Hotels use complex formulas to set room prices, usually tied to supply and demand. A forecast of bad weather or a heightened terror alert might send rates plummeting. If a major conference is in town, expect to pay more. You can’t control external forces, but you can take steps to spend less on your next hotel stay, rain or shine.
Haggle. In a recent survey of Consumer Reports readers, the respondents who tried to negotiate for a better deal were rewarded with a lower rate or room upgrade 80 percent of the time. Skip the toll-free booking number; call the hotel directly and talk about room rates with a clerk. Inquire about discounts through AAA, AARP, and similar programs, and ask whether any specials or package deals are in effect. The video here shows how you can negotiate during such a call.
Know the lingo. Don’t assume the corporate rate, which is open to anyone, not just business travelers, is the best deal. And the “best available rate” might not be. Ask instead for the “cheapest nonrefundable rate” and the price could drop (but don’t commit to that rate if your plans might change).
Be loyal. If you travel often and like a particular hotel chain, see if it has a free loyalty program. You can earn complimentary nights, room upgrades, and even airline miles. Other perks might include late checkout, free Internet access, or weekend discounts.
Consider a suite. For about the same price as a regular room, you can sometimes score more spacious digs at an all-suite hotel. You’ll often get separate living and sleeping quarters, a kitchenette, and perhaps a sleeper sofa.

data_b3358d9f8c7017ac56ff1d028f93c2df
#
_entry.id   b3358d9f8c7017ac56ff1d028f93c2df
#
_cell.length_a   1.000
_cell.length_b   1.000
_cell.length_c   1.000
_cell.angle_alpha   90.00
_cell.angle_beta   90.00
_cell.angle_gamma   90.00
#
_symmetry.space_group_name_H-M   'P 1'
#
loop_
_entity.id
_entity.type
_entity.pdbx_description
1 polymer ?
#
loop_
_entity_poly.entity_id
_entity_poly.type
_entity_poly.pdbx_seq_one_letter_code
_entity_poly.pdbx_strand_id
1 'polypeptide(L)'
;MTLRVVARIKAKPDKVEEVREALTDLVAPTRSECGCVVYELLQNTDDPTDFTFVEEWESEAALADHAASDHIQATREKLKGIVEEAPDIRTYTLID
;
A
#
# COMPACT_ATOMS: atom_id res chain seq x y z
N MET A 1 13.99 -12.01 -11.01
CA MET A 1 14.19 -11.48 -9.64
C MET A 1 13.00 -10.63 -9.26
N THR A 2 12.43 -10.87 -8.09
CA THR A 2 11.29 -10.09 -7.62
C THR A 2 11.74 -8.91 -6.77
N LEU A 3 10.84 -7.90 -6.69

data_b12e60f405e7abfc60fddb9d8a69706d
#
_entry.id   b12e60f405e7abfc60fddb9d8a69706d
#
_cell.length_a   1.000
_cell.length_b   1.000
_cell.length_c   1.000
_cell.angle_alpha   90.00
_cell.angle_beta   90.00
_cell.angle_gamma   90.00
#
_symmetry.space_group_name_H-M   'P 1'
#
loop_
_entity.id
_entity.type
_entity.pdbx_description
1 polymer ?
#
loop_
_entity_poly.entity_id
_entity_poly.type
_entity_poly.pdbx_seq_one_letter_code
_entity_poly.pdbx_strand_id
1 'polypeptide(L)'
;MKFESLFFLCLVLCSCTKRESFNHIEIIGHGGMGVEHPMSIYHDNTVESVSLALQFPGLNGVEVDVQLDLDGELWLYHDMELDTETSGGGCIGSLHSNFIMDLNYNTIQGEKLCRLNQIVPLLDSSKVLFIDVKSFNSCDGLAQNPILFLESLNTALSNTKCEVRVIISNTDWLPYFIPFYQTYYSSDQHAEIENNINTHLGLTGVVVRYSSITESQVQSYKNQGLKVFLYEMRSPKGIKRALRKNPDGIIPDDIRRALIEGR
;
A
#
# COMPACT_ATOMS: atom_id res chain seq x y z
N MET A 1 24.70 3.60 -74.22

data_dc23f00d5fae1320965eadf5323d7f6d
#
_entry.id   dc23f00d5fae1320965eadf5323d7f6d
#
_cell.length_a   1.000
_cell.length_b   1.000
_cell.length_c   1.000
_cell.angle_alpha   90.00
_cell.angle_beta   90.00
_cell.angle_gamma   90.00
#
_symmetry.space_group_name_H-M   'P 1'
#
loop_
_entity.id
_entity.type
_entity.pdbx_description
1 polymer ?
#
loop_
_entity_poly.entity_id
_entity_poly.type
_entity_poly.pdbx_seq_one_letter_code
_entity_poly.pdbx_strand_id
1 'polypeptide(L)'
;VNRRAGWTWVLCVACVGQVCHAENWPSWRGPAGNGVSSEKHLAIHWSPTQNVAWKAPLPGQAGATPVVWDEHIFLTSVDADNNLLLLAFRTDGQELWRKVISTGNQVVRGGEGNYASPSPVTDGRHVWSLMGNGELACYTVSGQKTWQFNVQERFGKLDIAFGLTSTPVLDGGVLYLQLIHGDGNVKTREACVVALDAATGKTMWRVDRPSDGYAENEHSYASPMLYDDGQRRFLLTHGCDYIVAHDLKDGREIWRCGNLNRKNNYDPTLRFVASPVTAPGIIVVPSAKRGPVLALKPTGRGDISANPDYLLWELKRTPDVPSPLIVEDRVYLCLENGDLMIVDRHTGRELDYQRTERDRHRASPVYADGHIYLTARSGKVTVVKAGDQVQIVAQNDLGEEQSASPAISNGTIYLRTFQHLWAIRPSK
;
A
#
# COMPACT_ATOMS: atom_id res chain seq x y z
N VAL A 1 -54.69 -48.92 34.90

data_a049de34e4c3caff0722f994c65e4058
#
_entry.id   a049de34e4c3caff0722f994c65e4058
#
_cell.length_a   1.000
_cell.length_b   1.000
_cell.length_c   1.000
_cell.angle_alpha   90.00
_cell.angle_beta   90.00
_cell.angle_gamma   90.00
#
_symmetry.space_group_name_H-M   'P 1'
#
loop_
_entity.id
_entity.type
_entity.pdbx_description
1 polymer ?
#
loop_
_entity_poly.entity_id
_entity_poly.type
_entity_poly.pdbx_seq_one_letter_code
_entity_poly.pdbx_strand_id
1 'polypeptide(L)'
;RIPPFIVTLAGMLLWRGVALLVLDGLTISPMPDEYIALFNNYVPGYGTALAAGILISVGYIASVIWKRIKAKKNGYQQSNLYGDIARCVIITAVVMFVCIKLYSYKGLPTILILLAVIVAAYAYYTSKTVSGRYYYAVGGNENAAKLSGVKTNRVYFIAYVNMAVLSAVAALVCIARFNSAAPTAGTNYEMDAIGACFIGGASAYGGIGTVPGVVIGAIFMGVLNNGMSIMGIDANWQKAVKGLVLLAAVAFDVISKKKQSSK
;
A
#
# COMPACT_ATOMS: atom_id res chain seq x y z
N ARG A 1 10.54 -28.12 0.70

Compare rates. We’ve seen a smaller range in rates for the same types of rooms in recent years. That trend began when hotels started offering a “best-rate guarantee” for any room booked directly with them. If you can document a lower price for the same date for a room you’ve already booked, you’ll get a refund of the difference.
Lock in a rate. If you’re heading to a popular destination at a peak time, call around and check websites long before your trip. Get price quotes from three to five hotels, then lock in the lowest refundable rate. As your travel date nears, check prices again. If you find a better deal, cancel your original reservation in time to avoid a penalty.
Be a fan. More hotel chains are on social-networking sites like Facebook and Twitter. If you become a fan or follow a chain, you’ll get early notification of specials.
Avoid annoying fees. Don’t let the money you save get eaten up by unexpected fees. Before you book, ask the clerk if there are charges for anything other than occupancy and sales tax. For example, some resort-style properties with spas, golf courses, tennis courts, or hiking trails charge an extra $12 to $40 a day whether you use those amenities or not.—Tod Marks
This article appeared in Consumer Reports Money Adviser.